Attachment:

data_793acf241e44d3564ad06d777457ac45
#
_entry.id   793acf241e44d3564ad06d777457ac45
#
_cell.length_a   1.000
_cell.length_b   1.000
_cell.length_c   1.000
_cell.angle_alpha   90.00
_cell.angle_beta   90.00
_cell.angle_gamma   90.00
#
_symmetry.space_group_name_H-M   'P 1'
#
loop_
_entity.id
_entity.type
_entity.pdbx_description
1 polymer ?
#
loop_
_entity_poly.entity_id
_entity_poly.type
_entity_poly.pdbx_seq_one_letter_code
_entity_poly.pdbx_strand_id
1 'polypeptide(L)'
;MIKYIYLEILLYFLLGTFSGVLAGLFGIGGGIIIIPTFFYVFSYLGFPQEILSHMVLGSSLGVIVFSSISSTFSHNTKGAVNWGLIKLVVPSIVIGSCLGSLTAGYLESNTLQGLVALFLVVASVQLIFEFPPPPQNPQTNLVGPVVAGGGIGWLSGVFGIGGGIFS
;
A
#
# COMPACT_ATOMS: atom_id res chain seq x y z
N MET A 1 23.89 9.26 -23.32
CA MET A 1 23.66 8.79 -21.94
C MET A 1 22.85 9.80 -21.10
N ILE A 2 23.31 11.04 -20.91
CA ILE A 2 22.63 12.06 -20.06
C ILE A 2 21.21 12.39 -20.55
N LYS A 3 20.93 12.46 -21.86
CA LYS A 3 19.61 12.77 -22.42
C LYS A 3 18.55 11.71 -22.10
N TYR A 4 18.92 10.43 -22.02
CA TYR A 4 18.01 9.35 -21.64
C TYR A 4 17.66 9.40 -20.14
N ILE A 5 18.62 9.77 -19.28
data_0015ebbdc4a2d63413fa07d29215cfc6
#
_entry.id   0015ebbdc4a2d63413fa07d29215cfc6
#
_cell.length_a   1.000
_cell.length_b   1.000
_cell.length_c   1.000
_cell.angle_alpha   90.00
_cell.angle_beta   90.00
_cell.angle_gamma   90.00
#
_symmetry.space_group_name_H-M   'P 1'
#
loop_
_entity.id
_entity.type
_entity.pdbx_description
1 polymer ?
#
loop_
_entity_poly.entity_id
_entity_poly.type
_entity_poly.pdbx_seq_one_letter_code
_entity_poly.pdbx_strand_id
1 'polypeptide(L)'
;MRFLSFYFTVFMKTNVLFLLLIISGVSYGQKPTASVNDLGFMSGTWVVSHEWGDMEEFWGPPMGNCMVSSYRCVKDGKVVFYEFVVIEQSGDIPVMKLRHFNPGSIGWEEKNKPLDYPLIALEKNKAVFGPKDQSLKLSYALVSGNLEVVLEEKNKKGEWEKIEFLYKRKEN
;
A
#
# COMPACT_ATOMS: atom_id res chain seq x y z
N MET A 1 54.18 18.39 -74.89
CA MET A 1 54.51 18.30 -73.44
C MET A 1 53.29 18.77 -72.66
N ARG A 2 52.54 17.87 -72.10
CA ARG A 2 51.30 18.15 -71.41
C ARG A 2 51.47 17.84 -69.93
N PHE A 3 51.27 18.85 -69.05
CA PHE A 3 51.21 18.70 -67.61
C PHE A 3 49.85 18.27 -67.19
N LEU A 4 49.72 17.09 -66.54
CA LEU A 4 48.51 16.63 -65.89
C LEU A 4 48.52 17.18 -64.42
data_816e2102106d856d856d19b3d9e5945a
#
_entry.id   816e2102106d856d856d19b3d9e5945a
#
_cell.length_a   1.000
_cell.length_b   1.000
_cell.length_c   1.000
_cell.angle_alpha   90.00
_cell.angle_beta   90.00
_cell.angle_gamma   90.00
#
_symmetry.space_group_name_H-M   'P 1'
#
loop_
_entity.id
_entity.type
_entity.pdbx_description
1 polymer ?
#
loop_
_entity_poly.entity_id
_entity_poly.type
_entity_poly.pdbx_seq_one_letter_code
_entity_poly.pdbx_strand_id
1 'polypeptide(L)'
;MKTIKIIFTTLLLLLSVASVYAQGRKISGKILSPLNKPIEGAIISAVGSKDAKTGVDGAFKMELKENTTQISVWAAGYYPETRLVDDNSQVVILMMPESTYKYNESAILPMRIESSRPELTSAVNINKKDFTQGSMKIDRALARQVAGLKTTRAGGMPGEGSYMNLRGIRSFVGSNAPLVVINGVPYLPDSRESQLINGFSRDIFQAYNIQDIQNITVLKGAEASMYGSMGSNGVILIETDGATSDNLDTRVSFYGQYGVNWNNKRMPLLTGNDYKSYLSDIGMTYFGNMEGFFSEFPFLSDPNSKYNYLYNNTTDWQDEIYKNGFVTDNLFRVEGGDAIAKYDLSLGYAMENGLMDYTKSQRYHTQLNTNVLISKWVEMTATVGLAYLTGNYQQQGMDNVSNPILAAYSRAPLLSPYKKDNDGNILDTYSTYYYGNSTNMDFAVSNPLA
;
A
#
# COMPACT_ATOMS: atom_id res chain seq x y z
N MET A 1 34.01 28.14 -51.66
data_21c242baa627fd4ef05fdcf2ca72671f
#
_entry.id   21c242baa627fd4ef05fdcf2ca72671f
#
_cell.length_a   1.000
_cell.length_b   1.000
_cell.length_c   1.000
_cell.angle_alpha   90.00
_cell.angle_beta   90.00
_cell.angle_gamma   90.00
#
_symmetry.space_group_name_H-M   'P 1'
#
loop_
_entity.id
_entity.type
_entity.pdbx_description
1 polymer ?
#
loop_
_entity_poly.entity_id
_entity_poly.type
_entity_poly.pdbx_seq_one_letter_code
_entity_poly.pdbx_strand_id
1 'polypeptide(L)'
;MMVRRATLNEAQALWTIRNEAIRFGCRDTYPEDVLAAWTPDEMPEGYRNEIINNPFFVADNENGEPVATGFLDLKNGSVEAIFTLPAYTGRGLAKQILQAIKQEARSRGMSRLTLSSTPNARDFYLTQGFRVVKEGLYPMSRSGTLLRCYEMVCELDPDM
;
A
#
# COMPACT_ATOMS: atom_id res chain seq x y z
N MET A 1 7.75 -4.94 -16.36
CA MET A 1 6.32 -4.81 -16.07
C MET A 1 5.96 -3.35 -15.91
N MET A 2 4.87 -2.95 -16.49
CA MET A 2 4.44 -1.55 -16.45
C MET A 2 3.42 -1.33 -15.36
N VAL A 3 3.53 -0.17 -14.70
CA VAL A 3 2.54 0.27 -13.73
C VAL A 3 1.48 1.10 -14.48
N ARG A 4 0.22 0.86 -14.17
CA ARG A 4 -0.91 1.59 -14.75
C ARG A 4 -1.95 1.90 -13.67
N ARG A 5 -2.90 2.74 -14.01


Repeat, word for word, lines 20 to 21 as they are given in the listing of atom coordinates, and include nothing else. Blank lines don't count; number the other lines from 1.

loop_
_entity_poly.entity_id